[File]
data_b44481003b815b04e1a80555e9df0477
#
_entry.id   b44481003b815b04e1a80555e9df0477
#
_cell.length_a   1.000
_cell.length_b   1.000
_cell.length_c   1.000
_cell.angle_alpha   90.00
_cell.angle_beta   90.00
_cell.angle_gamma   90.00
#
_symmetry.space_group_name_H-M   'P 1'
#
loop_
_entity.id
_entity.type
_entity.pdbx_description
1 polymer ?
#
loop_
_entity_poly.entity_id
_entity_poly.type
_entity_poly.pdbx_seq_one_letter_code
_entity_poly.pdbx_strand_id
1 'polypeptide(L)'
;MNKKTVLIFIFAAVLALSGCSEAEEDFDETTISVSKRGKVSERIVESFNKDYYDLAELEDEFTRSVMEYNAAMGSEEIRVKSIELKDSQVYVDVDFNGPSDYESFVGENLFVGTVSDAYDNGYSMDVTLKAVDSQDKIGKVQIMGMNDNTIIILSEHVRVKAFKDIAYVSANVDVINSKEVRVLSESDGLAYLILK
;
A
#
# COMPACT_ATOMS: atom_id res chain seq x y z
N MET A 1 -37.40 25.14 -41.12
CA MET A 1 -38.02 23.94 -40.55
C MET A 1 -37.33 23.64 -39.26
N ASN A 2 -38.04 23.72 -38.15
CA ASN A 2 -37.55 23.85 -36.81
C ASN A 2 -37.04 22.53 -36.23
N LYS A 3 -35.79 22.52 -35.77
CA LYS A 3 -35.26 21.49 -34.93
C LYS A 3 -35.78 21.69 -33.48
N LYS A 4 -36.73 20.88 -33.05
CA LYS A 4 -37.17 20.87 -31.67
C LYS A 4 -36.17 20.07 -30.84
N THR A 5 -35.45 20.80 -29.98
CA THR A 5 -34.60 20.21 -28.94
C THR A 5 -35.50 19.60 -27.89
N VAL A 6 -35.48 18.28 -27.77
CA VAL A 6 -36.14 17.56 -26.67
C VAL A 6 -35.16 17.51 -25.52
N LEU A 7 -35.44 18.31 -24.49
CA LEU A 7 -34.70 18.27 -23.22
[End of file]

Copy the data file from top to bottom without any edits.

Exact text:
data_b44481003b815b04e1a80555e9df0477
#
_entry.id   b44481003b815b04e1a80555e9df0477
#
_cell.length_a   1.000
_cell.length_b   1.000
_cell.length_c   1.000
_cell.angle_alpha   90.00
_cell.angle_beta   90.00
_cell.angle_gamma   90.00
#
_symmetry.space_group_name_H-M   'P 1'
#
loop_
_entity.id
_entity.type
_entity.pdbx_description
1 polymer ?
#
loop_
_entity_poly.entity_id
_entity_poly.type
_entity_poly.pdbx_seq_one_letter_code
_entity_poly.pdbx_strand_id
1 'polypeptide(L)'
;MNKKTVLIFIFAAVLALSGCSEAEEDFDETTISVSKRGKVSERIVESFNKDYYDLAELEDEFTRSVMEYNAAMGSEEIRVKSIELKDSQVYVDVDFNGPSDYESFVGENLFVGTVSDAYDNGYSMDVTLKAVDSQDKIGKVQIMGMNDNTIIILSEHVRVKAFKDIAYVSANVDVINSKEVRVLSESDGLAYLILK
;
A
#
# COMPACT_ATOMS: atom_id res chain seq x y z
N MET A 1 -37.40 25.14 -41.12
CA MET A 1 -38.02 23.94 -40.55
C MET A 1 -37.33 23.64 -39.26
N ASN A 2 -38.04 23.72 -38.15
CA ASN A 2 -37.55 23.85 -36.81
C ASN A 2 -37.04 22.53 -36.23
N LYS A 3 -35.79 22.52 -35.77
CA LYS A 3 -35.26 21.49 -34.93
C LYS A 3 -35.78 21.69 -33.48
N LYS A 4 -36.73 20.88 -33.05
CA LYS A 4 -37.17 20.87 -31.67
C LYS A 4 -36.17 20.07 -30.84
N THR A 5 -35.45 20.80 -29.98
CA THR A 5 -34.60 20.21 -28.94
C THR A 5 -35.50 19.60 -27.89
N VAL A 6 -35.48 18.28 -27.77
CA VAL A 6 -36.14 17.56 -26.67
C VAL A 6 -35.16 17.51 -25.52
N LEU A 7 -35.44 18.31 -24.49
CA LEU A 7 -34.70 18.27 -23.22